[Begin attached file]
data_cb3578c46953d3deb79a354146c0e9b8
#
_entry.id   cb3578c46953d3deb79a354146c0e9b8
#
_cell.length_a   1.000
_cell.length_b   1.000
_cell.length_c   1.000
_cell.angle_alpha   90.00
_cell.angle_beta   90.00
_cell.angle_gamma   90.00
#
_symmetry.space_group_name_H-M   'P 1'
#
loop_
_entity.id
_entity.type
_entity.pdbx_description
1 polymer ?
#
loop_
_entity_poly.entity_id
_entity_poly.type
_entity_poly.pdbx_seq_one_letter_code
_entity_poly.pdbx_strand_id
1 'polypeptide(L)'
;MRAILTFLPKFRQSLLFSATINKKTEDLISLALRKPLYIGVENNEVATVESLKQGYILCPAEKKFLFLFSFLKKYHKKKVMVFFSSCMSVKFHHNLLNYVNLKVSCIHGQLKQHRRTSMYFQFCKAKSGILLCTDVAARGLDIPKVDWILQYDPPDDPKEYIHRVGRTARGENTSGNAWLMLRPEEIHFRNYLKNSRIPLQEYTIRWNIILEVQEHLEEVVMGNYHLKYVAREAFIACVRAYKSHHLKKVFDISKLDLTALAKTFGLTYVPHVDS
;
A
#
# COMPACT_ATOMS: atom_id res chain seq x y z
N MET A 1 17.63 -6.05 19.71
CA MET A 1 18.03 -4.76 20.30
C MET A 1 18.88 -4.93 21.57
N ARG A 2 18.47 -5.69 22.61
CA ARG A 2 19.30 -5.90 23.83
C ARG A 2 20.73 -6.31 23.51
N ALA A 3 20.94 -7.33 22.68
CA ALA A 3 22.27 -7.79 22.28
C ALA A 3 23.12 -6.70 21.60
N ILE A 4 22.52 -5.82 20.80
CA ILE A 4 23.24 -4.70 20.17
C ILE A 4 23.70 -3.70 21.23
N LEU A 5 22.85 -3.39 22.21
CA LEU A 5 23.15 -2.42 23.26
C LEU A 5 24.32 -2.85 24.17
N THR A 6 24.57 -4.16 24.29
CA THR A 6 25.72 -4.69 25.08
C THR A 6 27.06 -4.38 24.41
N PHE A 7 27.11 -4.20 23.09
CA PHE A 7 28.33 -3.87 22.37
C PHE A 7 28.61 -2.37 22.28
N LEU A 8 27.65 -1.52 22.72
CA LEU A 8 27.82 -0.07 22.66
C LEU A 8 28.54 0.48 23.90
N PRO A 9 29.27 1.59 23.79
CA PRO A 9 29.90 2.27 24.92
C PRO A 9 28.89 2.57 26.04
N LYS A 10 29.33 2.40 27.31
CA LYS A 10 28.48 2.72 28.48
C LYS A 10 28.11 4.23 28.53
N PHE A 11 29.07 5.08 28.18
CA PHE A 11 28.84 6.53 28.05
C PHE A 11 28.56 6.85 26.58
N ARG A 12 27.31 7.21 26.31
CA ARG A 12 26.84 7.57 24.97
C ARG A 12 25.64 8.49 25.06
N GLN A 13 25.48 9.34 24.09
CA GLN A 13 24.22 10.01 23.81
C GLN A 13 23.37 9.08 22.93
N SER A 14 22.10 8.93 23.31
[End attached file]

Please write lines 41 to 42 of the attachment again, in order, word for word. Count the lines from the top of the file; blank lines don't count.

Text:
CA ILE A 4 23.24 -4.70 20.17
C ILE A 4 23.70 -3.70 21.23